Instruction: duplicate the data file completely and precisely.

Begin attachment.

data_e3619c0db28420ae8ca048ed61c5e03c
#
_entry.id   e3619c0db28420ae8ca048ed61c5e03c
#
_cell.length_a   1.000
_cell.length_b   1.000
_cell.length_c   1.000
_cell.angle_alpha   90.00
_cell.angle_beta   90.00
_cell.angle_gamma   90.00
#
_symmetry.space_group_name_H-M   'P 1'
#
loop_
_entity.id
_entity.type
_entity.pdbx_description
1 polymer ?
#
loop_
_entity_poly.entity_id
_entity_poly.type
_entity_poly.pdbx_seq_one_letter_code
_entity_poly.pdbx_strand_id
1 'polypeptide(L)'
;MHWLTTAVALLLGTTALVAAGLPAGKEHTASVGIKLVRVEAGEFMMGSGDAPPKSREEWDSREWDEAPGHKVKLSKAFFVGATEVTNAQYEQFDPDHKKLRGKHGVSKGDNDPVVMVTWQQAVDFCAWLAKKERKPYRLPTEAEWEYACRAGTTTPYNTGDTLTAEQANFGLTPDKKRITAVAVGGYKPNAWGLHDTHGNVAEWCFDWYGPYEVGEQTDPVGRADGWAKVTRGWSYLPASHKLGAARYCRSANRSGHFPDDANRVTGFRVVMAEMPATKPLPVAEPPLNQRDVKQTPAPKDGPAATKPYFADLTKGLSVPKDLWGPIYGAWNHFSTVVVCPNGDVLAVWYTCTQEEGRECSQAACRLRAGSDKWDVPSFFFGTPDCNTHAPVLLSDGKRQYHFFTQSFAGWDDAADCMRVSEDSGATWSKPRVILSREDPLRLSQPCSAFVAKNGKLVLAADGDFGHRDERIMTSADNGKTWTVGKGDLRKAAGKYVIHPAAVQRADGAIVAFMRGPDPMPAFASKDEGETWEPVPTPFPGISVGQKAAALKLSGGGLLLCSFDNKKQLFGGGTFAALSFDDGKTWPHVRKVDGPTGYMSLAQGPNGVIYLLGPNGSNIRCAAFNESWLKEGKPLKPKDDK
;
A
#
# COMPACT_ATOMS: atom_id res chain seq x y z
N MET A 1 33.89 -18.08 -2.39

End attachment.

data_e3619c0db28420ae8ca048ed61c5e03c
#
_entry.id   e3619c0db28420ae8ca048ed61c5e03c
#
_cell.length_a   1.000
_cell.length_b   1.000
_cell.length_c   1.000
_cell.angle_alpha   90.00
_cell.angle_beta   90.00
_cell.angle_gamma   90.00
#
_symmetry.space_group_name_H-M   'P 1'
#
loop_
_entity.id
_entity.type
_entity.pdbx_description
1 polymer ?
#
loop_
_entity_poly.entity_id
_entity_poly.type
_entity_poly.pdbx_seq_one_letter_code
_entity_poly.pdbx_strand_id
1 'polypeptide(L)'
;MHWLTTAVALLLGTTALVAAGLPAGKEHTASVGIKLVRVEAGEFMMGSGDAPPKSREEWDSREWDEAPGHKVKLSKAFFVGATEVTNAQYEQFDPDHKKLRGKHGVSKGDNDPVVMVTWQQAVDFCAWLAKKERKPYRLPTEAEWEYACRAGTTTPYNTGDTLTAEQANFGLTPDKKRITAVAVGGYKPNAWGLHDTHGNVAEWCFDWYGPYEVGEQTDPVGRADGWAKVTRGWSYLPASHKLGAARYCRSANRSGHFPDDANRVTGFRVVMAEMPATKPLPVAEPPLNQRDVKQTPAPKDGPAATKPYFADLTKGLSVPKDLWGPIYGAWNHFSTVVVCPNGDVLAVWYTCTQEEGRECSQAACRLRAGSDKWDVPSFFFGTPDCNTHAPVLLSDGKRQYHFFTQSFAGWDDAADCMRVSEDSGATWSKPRVILSREDPLRLSQPCSAFVAKNGKLVLAADGDFGHRDERIMTSADNGKTWTVGKGDLRKAAGKYVIHPAAVQRADGAIVAFMRGPDPMPAFASKDEGETWEPVPTPFPGISVGQKAAALKLSGGGLLLCSFDNKKQLFGGGTFAALSFDDGKTWPHVRKVDGPTGYMSLAQGPNGVIYLLGPNGSNIRCAAFNESWLKEGKPLKPKDDK
;
A
#
# COMPACT_ATOMS: atom_id res chain seq x y z
N MET A 1 33.89 -18.08 -2.39